God Is Who God Is

I’m not sure that we can get a more famous scene in the book of Exodus than the scene of God speaking with Moses from the burning bush. The scene is dramatic, memorable, and gripping. It is perfect for movies. And almost everybody, even those who are not students of the Bible, know something of it.


Included in that scene is the question Moses asks the Lord about his name. Moses knows God is sending him to Egypt to bring out God’s people. Moses wants to know what name he should use for God. He wants to know what to say if they ask what is God’s name.


Exodus 3:13-14 – 13 Then Moses said to God, “If I come to the people of Israel and say to them, ‘The God of your fathers has sent me to you,’ and they ask me, ‘What is his name?’ what shall I say to them?” 14 God said to Moses, “I am who I am.” And he said, “Say this to the people of Israel, ‘I am has sent me to you.’ ”


God tells Moses, “I am who I am.” On the surface, this does not seem terribly helpful. But, a bit of consideration here is very helpful.


First, let me not go down the often traveled road of many modern teachers. I’ve heard people say that the “I am” is open-ended so that we can know that God is everything we need. Certainly, God has no lack in his ability to supply our needs, our joys, our comforts, and all the rest. However, I do not know that this is behind the name.


I would think it more likely that God was letting Moses know that God is, well, God. Moses and the people of Israel living in Egypt do not get to define him. This is not to say that God is beyond being defined. But, it is the Lord, through his revelation of himself through his word, who will define himself. He is not going to be simply the God who rescues or the God who comforts or the God who heals or the God who judges. Such are pieces that are too small to be the entirety of the Lord. God is God, the ultimate God over all. He is Lord, and he will not be subject to our wishful thinking as to his ways or limits.


Consider how a restrictive name might have impacted Moses’ mission. He goes to Egypt and tells people that God has called the people to leave the land of their slavery. They want to know God’s name. Then, pretend that Moses does what we often do in modern Christianity and begins to define God based on what the people seem to want at the time. Would Moses be describing the reality of God? This is not likely. The people wanted rescue and freedom. They wanted to be out from under the yoke of their harsh task masters. But, did they want a God who would, in the next 40 years, watch them die in the desert for their refusal to obey his commands?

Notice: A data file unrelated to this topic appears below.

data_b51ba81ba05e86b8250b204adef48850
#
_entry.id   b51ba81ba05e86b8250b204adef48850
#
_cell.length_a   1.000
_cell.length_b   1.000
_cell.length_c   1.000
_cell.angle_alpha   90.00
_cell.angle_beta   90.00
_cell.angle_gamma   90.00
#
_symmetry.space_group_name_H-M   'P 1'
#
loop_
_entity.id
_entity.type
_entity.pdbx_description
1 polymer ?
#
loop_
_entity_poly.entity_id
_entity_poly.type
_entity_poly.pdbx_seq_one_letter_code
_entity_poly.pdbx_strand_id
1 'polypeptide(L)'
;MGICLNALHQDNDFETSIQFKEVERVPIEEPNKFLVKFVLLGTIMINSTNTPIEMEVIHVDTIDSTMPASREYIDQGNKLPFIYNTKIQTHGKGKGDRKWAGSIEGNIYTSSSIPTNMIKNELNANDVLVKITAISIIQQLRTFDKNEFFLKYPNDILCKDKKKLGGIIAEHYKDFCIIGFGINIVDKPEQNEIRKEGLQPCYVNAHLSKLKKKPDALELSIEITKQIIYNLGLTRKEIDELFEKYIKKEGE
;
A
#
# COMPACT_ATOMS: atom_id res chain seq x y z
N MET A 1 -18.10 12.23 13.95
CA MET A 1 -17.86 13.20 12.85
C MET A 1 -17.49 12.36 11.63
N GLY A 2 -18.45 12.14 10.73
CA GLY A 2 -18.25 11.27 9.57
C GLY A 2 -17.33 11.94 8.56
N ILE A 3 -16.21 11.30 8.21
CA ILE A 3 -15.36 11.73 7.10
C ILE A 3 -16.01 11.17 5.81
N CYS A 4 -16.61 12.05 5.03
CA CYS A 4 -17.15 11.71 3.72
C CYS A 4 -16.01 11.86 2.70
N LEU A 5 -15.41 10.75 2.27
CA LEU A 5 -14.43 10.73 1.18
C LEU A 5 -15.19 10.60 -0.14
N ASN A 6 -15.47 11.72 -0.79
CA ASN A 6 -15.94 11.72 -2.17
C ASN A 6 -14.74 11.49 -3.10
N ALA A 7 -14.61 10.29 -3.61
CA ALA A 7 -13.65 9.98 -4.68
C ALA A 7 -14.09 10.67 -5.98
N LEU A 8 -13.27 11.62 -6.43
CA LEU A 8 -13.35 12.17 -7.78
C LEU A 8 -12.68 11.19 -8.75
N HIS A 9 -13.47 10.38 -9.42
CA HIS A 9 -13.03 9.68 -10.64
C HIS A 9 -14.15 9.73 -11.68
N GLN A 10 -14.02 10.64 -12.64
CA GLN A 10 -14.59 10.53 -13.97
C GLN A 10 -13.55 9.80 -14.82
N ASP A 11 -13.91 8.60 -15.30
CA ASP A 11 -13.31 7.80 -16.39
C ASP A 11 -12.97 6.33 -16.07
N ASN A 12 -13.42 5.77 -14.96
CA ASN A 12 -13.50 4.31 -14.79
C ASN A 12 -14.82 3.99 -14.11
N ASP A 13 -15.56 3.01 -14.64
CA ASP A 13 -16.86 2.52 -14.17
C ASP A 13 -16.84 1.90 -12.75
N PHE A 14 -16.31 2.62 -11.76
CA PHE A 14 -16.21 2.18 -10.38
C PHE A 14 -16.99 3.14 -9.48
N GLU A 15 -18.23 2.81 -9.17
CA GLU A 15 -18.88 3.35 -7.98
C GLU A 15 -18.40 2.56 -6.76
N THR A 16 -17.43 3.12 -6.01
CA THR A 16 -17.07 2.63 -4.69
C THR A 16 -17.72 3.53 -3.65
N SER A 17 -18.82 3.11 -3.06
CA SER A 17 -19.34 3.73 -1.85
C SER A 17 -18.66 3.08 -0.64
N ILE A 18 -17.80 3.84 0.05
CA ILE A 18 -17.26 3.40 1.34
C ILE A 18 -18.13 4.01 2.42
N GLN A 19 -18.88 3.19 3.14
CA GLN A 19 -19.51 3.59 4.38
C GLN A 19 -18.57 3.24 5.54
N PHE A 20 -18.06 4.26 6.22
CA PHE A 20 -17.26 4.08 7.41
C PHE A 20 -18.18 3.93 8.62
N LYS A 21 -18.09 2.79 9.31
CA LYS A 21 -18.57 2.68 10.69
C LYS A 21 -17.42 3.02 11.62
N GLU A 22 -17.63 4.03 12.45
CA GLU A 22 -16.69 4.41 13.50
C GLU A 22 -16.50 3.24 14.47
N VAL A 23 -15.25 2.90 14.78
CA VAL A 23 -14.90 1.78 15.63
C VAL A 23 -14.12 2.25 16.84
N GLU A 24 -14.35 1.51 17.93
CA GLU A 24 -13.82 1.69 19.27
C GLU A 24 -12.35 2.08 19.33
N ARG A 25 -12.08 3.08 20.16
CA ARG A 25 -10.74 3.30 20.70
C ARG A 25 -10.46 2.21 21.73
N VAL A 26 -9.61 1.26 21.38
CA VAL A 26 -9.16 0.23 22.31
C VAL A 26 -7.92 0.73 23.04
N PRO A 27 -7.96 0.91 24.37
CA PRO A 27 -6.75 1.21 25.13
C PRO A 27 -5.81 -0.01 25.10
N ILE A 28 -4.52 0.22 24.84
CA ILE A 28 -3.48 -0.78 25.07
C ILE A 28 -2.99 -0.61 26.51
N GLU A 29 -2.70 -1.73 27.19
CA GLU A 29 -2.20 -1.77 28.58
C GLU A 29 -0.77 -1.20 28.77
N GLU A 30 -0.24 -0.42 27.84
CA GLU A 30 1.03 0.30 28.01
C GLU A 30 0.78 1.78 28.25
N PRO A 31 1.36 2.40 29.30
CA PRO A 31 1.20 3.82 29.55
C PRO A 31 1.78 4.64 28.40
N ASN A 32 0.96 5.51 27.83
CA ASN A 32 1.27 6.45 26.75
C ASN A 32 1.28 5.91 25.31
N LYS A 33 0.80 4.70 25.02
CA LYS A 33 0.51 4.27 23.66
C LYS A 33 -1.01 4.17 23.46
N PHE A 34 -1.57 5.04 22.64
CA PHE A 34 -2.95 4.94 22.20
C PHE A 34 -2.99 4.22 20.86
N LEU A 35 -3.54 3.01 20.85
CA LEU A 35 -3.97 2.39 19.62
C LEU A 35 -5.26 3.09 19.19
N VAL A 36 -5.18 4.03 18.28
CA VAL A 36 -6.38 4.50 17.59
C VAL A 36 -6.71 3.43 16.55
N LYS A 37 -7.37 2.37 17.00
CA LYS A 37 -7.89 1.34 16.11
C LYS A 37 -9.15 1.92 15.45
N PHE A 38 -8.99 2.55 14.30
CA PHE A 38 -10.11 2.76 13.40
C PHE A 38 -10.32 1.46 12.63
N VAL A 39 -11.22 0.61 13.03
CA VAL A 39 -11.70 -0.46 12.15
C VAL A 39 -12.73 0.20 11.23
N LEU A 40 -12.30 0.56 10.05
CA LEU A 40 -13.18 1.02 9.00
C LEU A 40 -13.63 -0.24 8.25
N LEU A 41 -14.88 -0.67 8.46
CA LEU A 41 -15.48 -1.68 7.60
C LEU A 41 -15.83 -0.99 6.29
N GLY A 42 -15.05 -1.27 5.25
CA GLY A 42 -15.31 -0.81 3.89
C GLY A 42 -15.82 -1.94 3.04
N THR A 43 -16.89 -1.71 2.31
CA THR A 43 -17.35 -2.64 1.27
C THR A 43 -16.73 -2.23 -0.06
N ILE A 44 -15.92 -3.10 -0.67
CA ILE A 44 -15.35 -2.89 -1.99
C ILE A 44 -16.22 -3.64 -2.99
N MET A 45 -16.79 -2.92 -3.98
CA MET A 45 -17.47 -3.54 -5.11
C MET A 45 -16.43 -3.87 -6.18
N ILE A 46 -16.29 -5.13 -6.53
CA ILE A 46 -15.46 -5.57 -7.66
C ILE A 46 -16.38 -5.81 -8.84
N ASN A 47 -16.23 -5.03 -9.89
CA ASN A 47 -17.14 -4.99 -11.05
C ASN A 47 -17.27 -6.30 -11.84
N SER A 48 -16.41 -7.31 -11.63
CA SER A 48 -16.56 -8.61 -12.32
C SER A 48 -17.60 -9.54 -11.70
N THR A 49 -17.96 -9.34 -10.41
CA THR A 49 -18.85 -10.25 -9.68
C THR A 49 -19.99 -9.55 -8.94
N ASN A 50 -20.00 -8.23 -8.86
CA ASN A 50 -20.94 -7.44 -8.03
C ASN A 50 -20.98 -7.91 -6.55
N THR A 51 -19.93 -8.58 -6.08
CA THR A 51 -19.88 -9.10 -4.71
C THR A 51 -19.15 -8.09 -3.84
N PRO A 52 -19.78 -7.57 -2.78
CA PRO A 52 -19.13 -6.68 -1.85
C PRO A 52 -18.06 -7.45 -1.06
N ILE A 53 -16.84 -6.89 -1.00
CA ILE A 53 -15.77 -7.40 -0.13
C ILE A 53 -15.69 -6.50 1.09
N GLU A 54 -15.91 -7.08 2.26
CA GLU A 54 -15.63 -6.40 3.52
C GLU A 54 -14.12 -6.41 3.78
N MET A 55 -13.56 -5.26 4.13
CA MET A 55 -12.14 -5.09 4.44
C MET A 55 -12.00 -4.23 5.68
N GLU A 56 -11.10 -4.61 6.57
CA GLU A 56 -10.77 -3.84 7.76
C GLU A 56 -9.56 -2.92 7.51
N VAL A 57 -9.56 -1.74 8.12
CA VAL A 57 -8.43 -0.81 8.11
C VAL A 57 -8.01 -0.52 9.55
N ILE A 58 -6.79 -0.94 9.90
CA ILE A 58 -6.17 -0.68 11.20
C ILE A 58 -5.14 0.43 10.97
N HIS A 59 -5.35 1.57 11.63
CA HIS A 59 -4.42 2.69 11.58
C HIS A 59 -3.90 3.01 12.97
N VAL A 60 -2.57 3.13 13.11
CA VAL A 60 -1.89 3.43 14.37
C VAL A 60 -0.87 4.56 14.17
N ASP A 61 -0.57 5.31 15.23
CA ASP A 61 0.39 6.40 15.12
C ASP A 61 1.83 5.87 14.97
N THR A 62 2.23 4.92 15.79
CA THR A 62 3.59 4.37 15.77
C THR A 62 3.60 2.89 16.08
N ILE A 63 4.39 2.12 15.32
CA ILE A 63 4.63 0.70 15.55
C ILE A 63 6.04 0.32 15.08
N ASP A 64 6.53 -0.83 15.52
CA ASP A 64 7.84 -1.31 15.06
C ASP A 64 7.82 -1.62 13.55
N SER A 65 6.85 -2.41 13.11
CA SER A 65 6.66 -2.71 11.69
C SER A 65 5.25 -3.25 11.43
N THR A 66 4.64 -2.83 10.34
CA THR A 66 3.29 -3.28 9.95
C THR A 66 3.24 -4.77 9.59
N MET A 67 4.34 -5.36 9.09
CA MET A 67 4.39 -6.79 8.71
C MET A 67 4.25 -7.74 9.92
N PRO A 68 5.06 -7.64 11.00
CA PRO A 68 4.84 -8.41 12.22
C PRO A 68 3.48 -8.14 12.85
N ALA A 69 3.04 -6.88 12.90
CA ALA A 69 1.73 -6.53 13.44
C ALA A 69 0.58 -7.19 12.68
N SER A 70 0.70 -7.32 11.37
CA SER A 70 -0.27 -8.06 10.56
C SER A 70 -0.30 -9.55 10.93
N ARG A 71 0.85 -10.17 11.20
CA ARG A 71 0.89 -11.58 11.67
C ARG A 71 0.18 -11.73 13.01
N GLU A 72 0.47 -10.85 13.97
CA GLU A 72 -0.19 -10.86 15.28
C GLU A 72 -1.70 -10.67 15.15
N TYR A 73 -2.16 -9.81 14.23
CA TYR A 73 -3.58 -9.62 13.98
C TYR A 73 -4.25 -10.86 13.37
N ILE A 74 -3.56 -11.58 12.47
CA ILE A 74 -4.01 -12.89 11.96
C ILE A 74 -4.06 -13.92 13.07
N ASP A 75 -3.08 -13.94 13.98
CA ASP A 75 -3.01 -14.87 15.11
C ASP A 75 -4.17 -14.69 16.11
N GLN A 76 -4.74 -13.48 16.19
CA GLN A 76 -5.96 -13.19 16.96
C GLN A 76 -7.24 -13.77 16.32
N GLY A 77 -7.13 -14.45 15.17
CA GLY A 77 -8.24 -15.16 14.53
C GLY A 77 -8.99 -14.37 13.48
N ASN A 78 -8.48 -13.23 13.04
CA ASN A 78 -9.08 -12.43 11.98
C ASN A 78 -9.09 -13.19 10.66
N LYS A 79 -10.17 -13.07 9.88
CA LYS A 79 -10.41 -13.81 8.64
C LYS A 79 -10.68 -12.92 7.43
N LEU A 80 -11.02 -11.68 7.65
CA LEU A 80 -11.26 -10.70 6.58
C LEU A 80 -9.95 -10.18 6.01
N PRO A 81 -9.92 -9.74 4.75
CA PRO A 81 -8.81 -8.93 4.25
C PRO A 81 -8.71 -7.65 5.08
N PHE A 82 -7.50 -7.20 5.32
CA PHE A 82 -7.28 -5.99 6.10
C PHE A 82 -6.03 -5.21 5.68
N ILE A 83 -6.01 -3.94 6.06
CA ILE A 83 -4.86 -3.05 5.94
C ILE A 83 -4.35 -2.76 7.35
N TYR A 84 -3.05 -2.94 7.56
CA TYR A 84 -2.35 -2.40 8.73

When we consider the phrase, “I am who I am,” we must consider the truth that God is God, whether we want him to be or not. We do not get to reshape him in our ways. We do not get to tell him how he should have done things. It is not ever our place to approve of or disapprove of his choices in our lives. God is God. He is who he Is. He is perfect, holy, righteous, and all the other things he revealed to us over the centuries of revelation in Scripture. He is not someone to be repackaged for a new generation.


In many ways, we have a Moses-like job. We are called by God to walk into a land of slavery and hostility. We are to locate people who belong to the Lord and call them to leave the land of their slavery for a place of life. In so many ways, this is evangelism.


As we try to tell the world around us about Jesus, about the call of the Lord to leave this land, they may question us as to the identity of the Lord. What is his name? How foolish we are to try to drum up a good ad campaign for God, shining on the Lord the light that we think the world most wants to see. He did not leave such an option open to us. We cannot rename God as a person who approves of things the world loves even though the Scripture has called it sin. We cannot reshape the image of God to make him into someone who would never judge, who makes human autonomy the ultimate good, and who expects no faithfulness from those he rescues. No, the Lord is the Lord, he is who he is. And we, if we are to be faithful, must present the world with the genuine picture of the God who calls them out of the land of slavery.


May we learn from the name of God given to Moses. May we present the Lord as who he is and not as what we think the world wants him to be. May we also serve him as who he is, and not based on how we want our lives to be. The reward is the promised land of eternal life, eternal joy, and eternal perfection. The reward is worth any of the hardships we face in the here and now as we find ourselves having to be reshaped into God’s image instead of us reshaping God into ours.

And, we must recognize that, in our own Christian walks, God is who God is. That means that when things do not go the way that we want, we have no right to declare God to have failed us or mistreated us. God is, by definition, perfect and holy. His ways are right. His understanding is beyond us. We cannot rightly redefine him as a different kind of being based on how we feel about what has occurred in our lives. God is God. God is Lord over all, even over our every moment. And we best honor him when we understand this: He is who he is, and he is always, always exactly right and pure and perfect in every way.